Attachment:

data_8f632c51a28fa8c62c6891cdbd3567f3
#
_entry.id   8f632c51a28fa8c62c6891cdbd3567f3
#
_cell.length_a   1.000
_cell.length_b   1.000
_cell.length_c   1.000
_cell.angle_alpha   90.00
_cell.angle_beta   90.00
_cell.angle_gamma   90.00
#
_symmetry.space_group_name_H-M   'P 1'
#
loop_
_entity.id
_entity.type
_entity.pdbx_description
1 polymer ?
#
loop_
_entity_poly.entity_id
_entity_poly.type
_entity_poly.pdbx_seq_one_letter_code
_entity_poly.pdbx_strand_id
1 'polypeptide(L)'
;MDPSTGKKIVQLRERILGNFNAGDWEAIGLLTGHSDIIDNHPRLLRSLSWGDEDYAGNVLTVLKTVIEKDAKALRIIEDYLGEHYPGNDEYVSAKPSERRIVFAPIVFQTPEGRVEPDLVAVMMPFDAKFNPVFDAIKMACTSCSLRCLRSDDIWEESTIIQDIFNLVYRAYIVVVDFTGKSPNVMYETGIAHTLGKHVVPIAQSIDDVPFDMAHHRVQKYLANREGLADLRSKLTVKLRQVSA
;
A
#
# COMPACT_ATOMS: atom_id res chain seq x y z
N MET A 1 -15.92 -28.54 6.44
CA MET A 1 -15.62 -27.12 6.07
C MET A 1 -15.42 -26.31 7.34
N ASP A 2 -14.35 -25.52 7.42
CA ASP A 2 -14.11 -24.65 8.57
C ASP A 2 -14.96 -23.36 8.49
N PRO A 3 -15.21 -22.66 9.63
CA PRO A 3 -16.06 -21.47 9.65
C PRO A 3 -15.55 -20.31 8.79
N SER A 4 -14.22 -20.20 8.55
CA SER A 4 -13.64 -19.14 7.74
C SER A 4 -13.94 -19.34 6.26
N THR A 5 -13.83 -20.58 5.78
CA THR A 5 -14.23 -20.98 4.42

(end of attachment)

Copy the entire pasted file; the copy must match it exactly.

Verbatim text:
data_8f632c51a28fa8c62c6891cdbd3567f3
#
_entry.id   8f632c51a28fa8c62c6891cdbd3567f3
#
_cell.length_a   1.000
_cell.length_b   1.000
_cell.length_c   1.000
_cell.angle_alpha   90.00
_cell.angle_beta   90.00
_cell.angle_gamma   90.00
#
_symmetry.space_group_name_H-M   'P 1'
#
loop_
_entity.id
_entity.type
_entity.pdbx_description
1 polymer ?
#
loop_
_entity_poly.entity_id
_entity_poly.type
_entity_poly.pdbx_seq_one_letter_code
_entity_poly.pdbx_strand_id
1 'polypeptide(L)'
;MDPSTGKKIVQLRERILGNFNAGDWEAIGLLTGHSDIIDNHPRLLRSLSWGDEDYAGNVLTVLKTVIEKDAKALRIIEDYLGEHYPGNDEYVSAKPSERRIVFAPIVFQTPEGRVEPDLVAVMMPFDAKFNPVFDAIKMACTSCSLRCLRSDDIWEESTIIQDIFNLVYRAYIVVVDFTGKSPNVMYETGIAHTLGKHVVPIAQSIDDVPFDMAHHRVQKYLANREGLADLRSKLTVKLRQVSA
;
A
#
# COMPACT_ATOMS: atom_id res chain seq x y z
N MET A 1 -15.92 -28.54 6.44
CA MET A 1 -15.62 -27.12 6.07
C MET A 1 -15.42 -26.31 7.34
N ASP A 2 -14.35 -25.52 7.42
CA ASP A 2 -14.11 -24.65 8.57
C ASP A 2 -14.96 -23.36 8.49
N PRO A 3 -15.21 -22.66 9.63
CA PRO A 3 -16.06 -21.47 9.65
C PRO A 3 -15.55 -20.31 8.79
N SER A 4 -14.22 -20.20 8.55
CA SER A 4 -13.64 -19.14 7.74
C SER A 4 -13.94 -19.34 6.26
N THR A 5 -13.83 -20.58 5.78
CA THR A 5 -14.23 -20.98 4.42